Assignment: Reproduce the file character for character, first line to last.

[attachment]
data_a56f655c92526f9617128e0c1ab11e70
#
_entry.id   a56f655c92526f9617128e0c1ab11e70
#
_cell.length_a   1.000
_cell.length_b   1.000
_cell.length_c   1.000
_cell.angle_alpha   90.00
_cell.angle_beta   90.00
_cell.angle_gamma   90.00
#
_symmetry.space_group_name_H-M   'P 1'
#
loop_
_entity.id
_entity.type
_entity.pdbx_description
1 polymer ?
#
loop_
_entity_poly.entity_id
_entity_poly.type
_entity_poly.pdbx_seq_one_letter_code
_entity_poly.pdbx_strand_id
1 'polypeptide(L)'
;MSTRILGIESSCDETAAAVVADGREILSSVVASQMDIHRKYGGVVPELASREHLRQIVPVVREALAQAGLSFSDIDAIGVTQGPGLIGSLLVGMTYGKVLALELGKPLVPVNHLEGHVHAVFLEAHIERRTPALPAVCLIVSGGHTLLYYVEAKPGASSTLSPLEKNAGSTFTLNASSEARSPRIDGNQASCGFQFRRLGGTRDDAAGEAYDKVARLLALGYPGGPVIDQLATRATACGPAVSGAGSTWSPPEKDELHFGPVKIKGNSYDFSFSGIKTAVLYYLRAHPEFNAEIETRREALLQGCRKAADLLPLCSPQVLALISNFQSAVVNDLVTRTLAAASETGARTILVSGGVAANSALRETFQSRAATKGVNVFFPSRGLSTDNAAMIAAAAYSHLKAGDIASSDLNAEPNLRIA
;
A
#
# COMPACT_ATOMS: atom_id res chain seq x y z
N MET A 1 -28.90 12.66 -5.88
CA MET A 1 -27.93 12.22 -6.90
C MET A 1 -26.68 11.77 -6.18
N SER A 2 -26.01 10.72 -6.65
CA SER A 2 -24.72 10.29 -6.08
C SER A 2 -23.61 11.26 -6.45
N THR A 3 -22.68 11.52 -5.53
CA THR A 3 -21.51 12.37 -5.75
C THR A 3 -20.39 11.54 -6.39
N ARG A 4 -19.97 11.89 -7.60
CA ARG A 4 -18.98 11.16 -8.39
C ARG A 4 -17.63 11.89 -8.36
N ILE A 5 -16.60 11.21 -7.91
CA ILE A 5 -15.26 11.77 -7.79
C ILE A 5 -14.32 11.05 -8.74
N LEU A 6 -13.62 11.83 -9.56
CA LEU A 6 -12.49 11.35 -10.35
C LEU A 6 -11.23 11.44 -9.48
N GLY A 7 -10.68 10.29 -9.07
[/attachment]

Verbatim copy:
data_a56f655c92526f9617128e0c1ab11e70
#
_entry.id   a56f655c92526f9617128e0c1ab11e70
#
_cell.length_a   1.000
_cell.length_b   1.000
_cell.length_c   1.000
_cell.angle_alpha   90.00
_cell.angle_beta   90.00
_cell.angle_gamma   90.00
#
_symmetry.space_group_name_H-M   'P 1'
#
loop_
_entity.id
_entity.type
_entity.pdbx_description
1 polymer ?
#
loop_
_entity_poly.entity_id
_entity_poly.type
_entity_poly.pdbx_seq_one_letter_code
_entity_poly.pdbx_strand_id
1 'polypeptide(L)'
;MSTRILGIESSCDETAAAVVADGREILSSVVASQMDIHRKYGGVVPELASREHLRQIVPVVREALAQAGLSFSDIDAIGVTQGPGLIGSLLVGMTYGKVLALELGKPLVPVNHLEGHVHAVFLEAHIERRTPALPAVCLIVSGGHTLLYYVEAKPGASSTLSPLEKNAGSTFTLNASSEARSPRIDGNQASCGFQFRRLGGTRDDAAGEAYDKVARLLALGYPGGPVIDQLATRATACGPAVSGAGSTWSPPEKDELHFGPVKIKGNSYDFSFSGIKTAVLYYLRAHPEFNAEIETRREALLQGCRKAADLLPLCSPQVLALISNFQSAVVNDLVTRTLAAASETGARTILVSGGVAANSALRETFQSRAATKGVNVFFPSRGLSTDNAAMIAAAAYSHLKAGDIASSDLNAEPNLRIA
;
A
#
# COMPACT_ATOMS: atom_id res chain seq x y z
N MET A 1 -28.90 12.66 -5.88
CA MET A 1 -27.93 12.22 -6.90
C MET A 1 -26.68 11.77 -6.18
N SER A 2 -26.01 10.72 -6.65
CA SER A 2 -24.72 10.29 -6.08
C SER A 2 -23.61 11.26 -6.45
N THR A 3 -22.68 11.52 -5.53
CA THR A 3 -21.51 12.37 -5.75
C THR A 3 -20.39 11.54 -6.39
N ARG A 4 -19.97 11.89 -7.60
CA ARG A 4 -18.98 11.16 -8.39
C ARG A 4 -17.63 11.89 -8.36
N ILE A 5 -16.60 11.21 -7.91
CA ILE A 5 -15.26 11.77 -7.79
C ILE A 5 -14.32 11.05 -8.74
N LEU A 6 -13.62 11.83 -9.56
CA LEU A 6 -12.49 11.35 -10.35
C LEU A 6 -11.23 11.44 -9.48
N GLY A 7 -10.68 10.29 -9.07